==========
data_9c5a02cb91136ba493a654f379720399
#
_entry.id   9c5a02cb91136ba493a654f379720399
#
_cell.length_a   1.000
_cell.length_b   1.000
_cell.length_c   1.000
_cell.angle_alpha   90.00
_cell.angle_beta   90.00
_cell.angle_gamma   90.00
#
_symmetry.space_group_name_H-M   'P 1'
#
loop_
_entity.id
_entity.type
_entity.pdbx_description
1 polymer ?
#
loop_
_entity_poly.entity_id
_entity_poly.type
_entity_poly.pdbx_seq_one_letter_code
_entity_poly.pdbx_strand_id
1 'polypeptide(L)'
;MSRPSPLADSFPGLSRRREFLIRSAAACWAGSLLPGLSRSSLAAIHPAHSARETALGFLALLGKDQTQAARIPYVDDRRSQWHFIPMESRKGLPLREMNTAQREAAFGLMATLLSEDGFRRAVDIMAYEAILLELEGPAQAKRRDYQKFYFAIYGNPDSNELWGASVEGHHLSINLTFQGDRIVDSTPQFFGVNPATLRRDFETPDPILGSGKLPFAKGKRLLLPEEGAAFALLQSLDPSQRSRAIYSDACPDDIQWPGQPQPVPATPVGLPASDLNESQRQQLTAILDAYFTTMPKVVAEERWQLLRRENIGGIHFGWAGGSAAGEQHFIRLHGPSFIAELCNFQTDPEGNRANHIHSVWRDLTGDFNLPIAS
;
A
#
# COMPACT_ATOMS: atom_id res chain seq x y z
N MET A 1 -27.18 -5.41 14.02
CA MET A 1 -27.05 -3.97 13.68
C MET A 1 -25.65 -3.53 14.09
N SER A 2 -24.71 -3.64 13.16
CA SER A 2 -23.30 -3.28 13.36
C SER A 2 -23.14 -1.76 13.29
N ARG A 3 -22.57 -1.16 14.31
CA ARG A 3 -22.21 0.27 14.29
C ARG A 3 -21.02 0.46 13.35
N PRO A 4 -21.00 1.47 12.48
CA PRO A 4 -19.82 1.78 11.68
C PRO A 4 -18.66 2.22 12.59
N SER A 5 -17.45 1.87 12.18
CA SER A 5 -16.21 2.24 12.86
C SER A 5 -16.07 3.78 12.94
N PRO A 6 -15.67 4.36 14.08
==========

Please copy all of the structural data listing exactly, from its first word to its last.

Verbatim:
data_9c5a02cb91136ba493a654f379720399
#
_entry.id   9c5a02cb91136ba493a654f379720399
#
_cell.length_a   1.000
_cell.length_b   1.000
_cell.length_c   1.000
_cell.angle_alpha   90.00
_cell.angle_beta   90.00
_cell.angle_gamma   90.00
#
_symmetry.space_group_name_H-M   'P 1'
#
loop_
_entity.id
_entity.type
_entity.pdbx_description
1 polymer ?
#
loop_
_entity_poly.entity_id
_entity_poly.type
_entity_poly.pdbx_seq_one_letter_code
_entity_poly.pdbx_strand_id
1 'polypeptide(L)'
;MSRPSPLADSFPGLSRRREFLIRSAAACWAGSLLPGLSRSSLAAIHPAHSARETALGFLALLGKDQTQAARIPYVDDRRSQWHFIPMESRKGLPLREMNTAQREAAFGLMATLLSEDGFRRAVDIMAYEAILLELEGPAQAKRRDYQKFYFAIYGNPDSNELWGASVEGHHLSINLTFQGDRIVDSTPQFFGVNPATLRRDFETPDPILGSGKLPFAKGKRLLLPEEGAAFALLQSLDPSQRSRAIYSDACPDDIQWPGQPQPVPATPVGLPASDLNESQRQQLTAILDAYFTTMPKVVAEERWQLLRRENIGGIHFGWAGGSAAGEQHFIRLHGPSFIAELCNFQTDPEGNRANHIHSVWRDLTGDFNLPIAS
;
A
#
# COMPACT_ATOMS: atom_id res chain seq x y z
N MET A 1 -27.18 -5.41 14.02
CA MET A 1 -27.05 -3.97 13.68
C MET A 1 -25.65 -3.53 14.09
N SER A 2 -24.71 -3.64 13.16
CA SER A 2 -23.30 -3.28 13.36
C SER A 2 -23.14 -1.76 13.29
N ARG A 3 -22.57 -1.16 14.31
CA ARG A 3 -22.21 0.27 14.29
C ARG A 3 -21.02 0.46 13.35
N PRO A 4 -21.00 1.47 12.48
CA PRO A 4 -19.82 1.78 11.68
C PRO A 4 -18.66 2.22 12.59
N SER A 5 -17.45 1.87 12.18
CA SER A 5 -16.21 2.24 12.86
C SER A 5 -16.07 3.78 12.94
N PRO A 6 -15.67 4.36 14.08